5. A Biblical Principle
6. Always a Fugitive
PART TWO
April-October 1925
7. A Visit With Lola
8. A Door Opens
9. Passing
10. The Underside of New York
11. Amelia Meets a Man
12. Sentence of Death
PART THREE
February-April 1927
13. A Different Rosa
14. Out of the Past
15. Water Street
16. Dom Steps In
17. An Afternoon With the Morinos
18. The Trap
PART FOUR
April-July 1927
19. Casualties
20. Father and Son
21. All for Love
22. “I’ve Always Wanted the Wrong Things”
23. Amelia’s Choice
24. A Heavenly Fugitive No More!
About the Author

CHAPTER ONE
A Spoiled Beauty
N EW Y ORK C ITY
N OVEMBER 1923
A series of harsh cries caught Phillip Winslow’s attention. He turned to watch four black crows arise from a field with a great flapping of wings, then alight on the branches of a leafless oak tree. Its bare limbs cast long shadows across the frozen ground to where he stood. He shivered in the cold air and went on his way, slapping his hands together and whistling a favorite hymn. The old hymns kept him from getting too homesick for his parents in Africa, where he’d spent his childhood. He wondered how his sister, Amelia, was doing if she was enjoying life in the States as much as he.
Phillip had quickly adjusted to the faster pace in New York, and after living there for over a year, he had even adopted the American preference for nicknames, gladly answering now to “Phil” and asking everyone to call him that. He had always been a good student and a hard worker, so his college studies were stimulating, and his job at the Thornton Stables provided the physical work his manly young body needed. Except for missing his parents, who now pastored a church in Nairobi, he loved his new life in America. But he worried about Amelia.
When he reached the whitewashed barn of the Thornton Stables, he made his way inside and down a line of horse stalls. The smell of horses, leather, and feed had become so normal to him he no longer noticed the odor. Stopping before one of the stalls, he looked at a sleek Arabian mare, who stared back at him with cold arrogance.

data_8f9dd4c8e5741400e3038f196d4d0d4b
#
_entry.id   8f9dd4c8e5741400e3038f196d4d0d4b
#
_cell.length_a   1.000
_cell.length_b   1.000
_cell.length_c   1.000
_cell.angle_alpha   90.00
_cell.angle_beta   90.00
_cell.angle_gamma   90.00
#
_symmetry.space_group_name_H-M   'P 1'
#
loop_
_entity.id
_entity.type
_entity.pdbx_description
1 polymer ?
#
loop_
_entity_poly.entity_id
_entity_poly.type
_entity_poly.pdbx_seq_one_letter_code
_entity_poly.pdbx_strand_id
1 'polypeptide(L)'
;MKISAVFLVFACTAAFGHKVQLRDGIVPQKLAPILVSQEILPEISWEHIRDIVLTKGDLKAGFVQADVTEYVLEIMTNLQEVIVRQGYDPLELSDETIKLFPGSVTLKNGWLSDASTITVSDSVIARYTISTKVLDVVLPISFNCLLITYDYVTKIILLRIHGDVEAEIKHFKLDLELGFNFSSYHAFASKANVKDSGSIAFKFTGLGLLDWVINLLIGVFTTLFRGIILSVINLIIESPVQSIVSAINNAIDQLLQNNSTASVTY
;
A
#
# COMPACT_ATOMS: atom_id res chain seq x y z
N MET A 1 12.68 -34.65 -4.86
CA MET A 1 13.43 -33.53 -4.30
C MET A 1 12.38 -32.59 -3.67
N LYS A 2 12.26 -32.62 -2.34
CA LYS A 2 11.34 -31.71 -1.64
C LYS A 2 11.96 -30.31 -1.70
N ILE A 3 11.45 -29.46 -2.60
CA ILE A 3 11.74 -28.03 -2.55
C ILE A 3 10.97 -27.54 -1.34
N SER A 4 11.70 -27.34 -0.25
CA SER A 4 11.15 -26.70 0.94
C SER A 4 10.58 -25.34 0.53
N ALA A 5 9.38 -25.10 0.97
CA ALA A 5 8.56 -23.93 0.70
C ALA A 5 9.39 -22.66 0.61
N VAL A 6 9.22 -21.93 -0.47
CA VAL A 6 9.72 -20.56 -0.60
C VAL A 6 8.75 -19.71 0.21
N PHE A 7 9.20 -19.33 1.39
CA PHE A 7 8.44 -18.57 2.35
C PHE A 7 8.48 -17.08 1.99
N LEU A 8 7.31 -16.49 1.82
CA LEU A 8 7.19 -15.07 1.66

“Ready for your trip, girl?” The horse gave him a snorting reply. He picked up a bridle and cautiously opened the stall door, waiting to see what the mare would do. When she merely stared at him, he laughed. “You’re in a better mood this morning. Yesterday you tried to wipe up the floor with me.” He stepped forward, grateful when she accepted the bridle. Slapping her on the neck, he said, “That’s a good girl. Come along, now. You’re going to your new home.”
He led the mare out of the stable to a horse trailer hitched to the back of a truck. He cautiously guided her up the wooden ramp into the open door of the trailer, admiring her sleek coat, which glistened like sunlight on water. To his surprise she entered the trailer without hesitation. He closed the door and stepped back to take one last look at her before delivering her to her new owner. He had longed to put a saddle on her and try her out himself, but his boss, Luke DeSalvo, had refused to let any of the stable hands ride this particular animal. She had been kept for a special customer.
Phil turned and walked over to a small brick building, the downstairs of which housed the office for the stables and the upstairs a small apartment for DeSalvo. The door opened before he reached it, and the manager stepped out to greet him. DeSalvo was a short, stocky man with muscular legs and arms and almost no neck. He wore a pair of faded corduroy trousers, old rubber boots, and a tattered sweater. He thrust a clipboard toward Phil and, chomping on his ever-present cigar, growled at him, “Here, college boy. See you don’t let nothin’ happen to that mare.”